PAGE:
For a short season our littlest one decided almost everything in her life be punctuated with “ta-dah!” Proclaiming “ta-dah” after putting the last puzzle piece in, picking out a book to read, putting on socks, entering into a room, seeing a dog walk by, getting into the bath, hugging stuffed animals, taking a sip of water. You name it, she “ta-dah’ed” it. It was endearing. I didn’t want to squash her enthusiasm of “finding joy in the small things,” and I applaud her for celebrating the ordinary. But I can be a literalist and at times had to restrain myself from letting her know that taking a bite of cracker really doesn’t necessitate a “ta-dah.”
Lately I have realized that I have been longing for a “ta-dah!” moment when it comes to COVID. A moment when I sense, “ta-dah! It’s over.”
This past year we have been collectively holding our breath. Wondering will we get sick and if so, how sick? Will one of our loved ones die from this? Will we miss being with them for their final breath? Will the scaffolding of my carefully plotted childcare fall apart (again) and I’ll be forced to work while handing out snacks? Is my child’s withdrawn attitude going to succumb after they go back to school? Is my furlough really furlough or will it extend to unemployment?
We are longing for a big exhale, a sense that it is finally over.
We wonder: will it come when I am fully vaccinated? When social distancing guidelines are no longer posted everywhere? When we have herd immunity? Will there be a sudden moment when I will be able to watch my favorite drama on TV without panicking as characters shake hands or go in for a hug? Will a sign that it is over be that I lose my reflex to grab a mask as I leave the house?
The past few weeks we have been journeying through Lent and now we are heading toward Holy Week. Lent is a sad story—a culmination of the story of an enfleshed God, Jesus Christ, who receives horrible justice and is murdered. “It is finished,” Jesus states, as he dies. Ta-dah.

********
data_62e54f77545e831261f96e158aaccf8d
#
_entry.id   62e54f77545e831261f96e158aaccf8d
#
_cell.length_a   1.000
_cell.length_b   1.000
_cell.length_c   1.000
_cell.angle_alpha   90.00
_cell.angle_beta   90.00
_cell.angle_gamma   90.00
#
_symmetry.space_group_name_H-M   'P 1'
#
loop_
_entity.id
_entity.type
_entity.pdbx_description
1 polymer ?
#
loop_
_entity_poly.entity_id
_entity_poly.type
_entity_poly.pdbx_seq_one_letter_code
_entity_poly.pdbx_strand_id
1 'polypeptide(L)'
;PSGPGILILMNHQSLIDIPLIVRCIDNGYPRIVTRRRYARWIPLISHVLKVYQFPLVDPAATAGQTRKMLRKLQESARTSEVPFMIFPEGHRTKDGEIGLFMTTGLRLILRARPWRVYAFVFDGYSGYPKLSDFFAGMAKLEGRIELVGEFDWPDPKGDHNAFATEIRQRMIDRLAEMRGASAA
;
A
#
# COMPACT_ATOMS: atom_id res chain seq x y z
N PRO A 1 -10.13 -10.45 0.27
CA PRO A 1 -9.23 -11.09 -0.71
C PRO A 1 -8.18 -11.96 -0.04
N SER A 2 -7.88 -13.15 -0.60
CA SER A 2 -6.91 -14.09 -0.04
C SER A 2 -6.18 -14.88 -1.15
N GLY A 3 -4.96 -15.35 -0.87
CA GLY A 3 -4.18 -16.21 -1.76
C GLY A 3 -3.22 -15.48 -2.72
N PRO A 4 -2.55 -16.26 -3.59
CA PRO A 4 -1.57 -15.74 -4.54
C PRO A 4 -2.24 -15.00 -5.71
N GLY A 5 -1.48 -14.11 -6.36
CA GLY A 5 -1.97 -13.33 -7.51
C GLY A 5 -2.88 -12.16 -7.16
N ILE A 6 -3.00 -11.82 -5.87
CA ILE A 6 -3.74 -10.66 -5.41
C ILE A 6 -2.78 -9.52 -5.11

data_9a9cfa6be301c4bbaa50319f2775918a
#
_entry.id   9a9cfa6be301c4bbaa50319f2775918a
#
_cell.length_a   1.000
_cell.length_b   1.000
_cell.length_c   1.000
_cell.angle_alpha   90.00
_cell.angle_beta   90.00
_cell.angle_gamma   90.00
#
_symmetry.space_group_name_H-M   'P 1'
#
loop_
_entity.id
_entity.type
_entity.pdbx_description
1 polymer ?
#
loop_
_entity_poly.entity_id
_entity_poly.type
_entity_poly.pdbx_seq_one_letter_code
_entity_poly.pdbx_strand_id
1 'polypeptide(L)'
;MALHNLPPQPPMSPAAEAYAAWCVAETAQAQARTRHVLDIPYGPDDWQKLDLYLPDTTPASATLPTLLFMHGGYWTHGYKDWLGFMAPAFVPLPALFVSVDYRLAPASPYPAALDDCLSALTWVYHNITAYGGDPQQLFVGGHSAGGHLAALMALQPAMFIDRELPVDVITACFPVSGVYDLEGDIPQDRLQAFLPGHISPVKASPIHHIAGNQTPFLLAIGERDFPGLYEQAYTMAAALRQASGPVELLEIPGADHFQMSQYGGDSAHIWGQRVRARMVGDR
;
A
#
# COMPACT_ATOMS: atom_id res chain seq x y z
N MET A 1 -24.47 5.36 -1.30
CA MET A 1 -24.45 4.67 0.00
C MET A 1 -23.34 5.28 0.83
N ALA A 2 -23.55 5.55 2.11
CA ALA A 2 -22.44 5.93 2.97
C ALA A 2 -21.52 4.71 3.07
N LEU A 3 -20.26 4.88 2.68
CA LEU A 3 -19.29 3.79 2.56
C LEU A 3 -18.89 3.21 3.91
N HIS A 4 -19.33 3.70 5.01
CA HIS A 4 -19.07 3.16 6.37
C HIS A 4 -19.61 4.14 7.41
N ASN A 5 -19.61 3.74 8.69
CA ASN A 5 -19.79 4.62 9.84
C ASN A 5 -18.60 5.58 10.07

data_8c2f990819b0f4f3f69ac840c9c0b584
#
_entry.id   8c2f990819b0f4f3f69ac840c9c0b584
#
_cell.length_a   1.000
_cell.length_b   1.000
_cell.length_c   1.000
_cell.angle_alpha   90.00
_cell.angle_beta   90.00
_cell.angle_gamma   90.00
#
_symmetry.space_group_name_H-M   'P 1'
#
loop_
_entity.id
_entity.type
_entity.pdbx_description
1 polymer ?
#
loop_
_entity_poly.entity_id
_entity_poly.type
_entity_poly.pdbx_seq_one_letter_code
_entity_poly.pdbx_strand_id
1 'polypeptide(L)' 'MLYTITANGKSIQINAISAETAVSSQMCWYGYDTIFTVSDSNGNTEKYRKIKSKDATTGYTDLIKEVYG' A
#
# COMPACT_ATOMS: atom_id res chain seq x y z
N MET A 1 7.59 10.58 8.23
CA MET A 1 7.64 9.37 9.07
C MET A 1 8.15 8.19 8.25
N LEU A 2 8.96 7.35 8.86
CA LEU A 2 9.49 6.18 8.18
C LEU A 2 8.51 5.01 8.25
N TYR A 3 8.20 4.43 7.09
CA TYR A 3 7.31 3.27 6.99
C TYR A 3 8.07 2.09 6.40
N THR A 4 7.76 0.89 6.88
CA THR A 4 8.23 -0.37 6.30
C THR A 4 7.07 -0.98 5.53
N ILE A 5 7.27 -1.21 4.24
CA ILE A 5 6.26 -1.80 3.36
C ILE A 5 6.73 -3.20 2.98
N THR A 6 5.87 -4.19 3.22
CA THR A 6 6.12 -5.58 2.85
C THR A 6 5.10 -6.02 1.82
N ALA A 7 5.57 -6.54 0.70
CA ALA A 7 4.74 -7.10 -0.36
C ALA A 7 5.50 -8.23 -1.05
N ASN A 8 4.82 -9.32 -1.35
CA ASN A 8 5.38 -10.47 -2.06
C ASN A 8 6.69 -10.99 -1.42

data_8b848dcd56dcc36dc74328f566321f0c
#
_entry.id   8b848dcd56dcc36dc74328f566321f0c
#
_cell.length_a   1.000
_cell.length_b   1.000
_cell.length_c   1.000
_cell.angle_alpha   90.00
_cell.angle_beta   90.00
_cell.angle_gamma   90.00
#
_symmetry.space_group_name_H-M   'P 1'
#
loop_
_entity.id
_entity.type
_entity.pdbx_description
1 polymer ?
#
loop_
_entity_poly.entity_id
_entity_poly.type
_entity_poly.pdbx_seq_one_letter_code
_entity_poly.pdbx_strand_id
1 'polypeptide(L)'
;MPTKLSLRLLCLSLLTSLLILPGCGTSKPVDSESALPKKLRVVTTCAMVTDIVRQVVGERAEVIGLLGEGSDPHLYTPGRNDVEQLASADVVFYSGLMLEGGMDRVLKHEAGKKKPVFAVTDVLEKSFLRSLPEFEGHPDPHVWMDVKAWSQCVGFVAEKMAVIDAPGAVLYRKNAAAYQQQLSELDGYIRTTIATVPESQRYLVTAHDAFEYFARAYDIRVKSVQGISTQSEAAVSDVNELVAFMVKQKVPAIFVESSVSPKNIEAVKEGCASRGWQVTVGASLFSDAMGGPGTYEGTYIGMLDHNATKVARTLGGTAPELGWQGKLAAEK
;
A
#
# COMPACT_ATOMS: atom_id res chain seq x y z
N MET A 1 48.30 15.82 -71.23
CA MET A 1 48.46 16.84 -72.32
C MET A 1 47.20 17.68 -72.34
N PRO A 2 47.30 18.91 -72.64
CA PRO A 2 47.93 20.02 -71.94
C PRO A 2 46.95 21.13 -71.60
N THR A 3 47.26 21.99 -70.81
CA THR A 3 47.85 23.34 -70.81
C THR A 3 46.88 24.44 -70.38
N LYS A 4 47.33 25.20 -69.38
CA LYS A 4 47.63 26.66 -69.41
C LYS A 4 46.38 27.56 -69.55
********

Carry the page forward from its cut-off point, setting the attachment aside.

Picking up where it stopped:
But, you say: Lent has a happy ending! Easter is the “ta-dah!” of Lent, not the cross. Yes, in some respects it is. However, more than an ending, Easter marks a beginning—living into a world where death has been conquered, a world of new unknowns. Living into a future not yet imagined is hard work. I take heart that as we look at scriptures, we see that as Jesus’ earlier followers live into this new world, they do not mark it with a sense of victory, deep exhales, and cries of, “it is finally over!” But rather with fear, questions, confusion, and doubt.
I am slowly living into the reality that the “ta-dah” moment is not coming with the pandemic. There is not going to be one moment where I feel like I can exhale and think, “it is finished.” I am a different person than I was a year ago—we are a different community than we were a year ago—and It is going to take time to understand all the implications this has. Perhaps an entire lifetime. Yet, while we might not get one “ta-dah” moment maybe like my daughter we can learn to celebrate little moments along the way. All the while, taking comfort that we are in good company of those who have gone before us.
—Rev. Dr. Kate Guthrie
Ordained in the Reformed Church in America
Serving a PC(USA) church in North Carolina